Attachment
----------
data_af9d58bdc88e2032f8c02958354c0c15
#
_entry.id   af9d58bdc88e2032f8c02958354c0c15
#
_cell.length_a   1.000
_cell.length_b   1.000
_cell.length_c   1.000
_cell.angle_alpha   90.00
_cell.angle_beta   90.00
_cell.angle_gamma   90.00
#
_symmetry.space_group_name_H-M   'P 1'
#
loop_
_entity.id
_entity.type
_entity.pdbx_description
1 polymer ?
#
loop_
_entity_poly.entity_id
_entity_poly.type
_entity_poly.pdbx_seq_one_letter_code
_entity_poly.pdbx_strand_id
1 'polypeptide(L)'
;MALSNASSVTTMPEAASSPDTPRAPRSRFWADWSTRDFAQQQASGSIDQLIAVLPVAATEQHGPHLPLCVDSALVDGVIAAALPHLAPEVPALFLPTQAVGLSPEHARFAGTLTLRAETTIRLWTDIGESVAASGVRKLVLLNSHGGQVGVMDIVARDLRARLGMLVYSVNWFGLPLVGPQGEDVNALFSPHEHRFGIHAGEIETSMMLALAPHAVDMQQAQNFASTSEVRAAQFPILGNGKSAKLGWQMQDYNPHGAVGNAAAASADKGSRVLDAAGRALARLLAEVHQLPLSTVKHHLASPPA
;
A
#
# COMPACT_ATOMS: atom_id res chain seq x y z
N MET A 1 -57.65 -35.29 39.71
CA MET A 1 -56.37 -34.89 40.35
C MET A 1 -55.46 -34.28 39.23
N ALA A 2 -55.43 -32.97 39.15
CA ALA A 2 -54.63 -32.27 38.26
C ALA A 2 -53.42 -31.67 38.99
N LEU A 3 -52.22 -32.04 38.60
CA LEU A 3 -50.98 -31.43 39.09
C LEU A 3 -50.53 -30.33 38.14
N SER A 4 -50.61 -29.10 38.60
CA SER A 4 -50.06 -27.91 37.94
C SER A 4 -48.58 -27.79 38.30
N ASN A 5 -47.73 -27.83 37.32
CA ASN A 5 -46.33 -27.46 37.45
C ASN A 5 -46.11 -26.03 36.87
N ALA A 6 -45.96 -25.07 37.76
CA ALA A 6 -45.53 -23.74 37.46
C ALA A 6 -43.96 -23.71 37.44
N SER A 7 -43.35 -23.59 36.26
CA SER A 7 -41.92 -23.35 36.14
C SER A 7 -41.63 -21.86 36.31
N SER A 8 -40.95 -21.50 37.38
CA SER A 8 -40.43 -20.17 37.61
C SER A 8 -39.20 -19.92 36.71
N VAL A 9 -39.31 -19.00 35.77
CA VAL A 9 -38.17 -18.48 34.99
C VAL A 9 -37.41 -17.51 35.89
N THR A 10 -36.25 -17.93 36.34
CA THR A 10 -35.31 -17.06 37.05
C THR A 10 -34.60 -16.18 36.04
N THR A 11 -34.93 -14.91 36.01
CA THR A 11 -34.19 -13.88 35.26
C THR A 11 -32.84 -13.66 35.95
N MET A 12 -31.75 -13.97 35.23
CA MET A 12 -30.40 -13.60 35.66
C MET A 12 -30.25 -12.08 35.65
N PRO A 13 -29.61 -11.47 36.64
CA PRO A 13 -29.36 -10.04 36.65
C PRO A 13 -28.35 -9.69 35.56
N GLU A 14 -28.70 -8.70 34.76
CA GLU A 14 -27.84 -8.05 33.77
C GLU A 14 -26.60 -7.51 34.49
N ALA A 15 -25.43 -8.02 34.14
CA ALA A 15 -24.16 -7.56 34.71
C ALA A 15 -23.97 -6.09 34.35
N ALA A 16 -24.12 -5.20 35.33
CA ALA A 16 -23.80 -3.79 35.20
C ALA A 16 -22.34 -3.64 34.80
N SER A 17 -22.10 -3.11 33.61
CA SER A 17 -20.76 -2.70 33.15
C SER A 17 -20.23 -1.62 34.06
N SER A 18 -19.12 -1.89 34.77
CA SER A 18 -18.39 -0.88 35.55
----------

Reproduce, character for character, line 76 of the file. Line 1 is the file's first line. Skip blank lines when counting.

N ALA A 16 -24.12 -5.20 35.33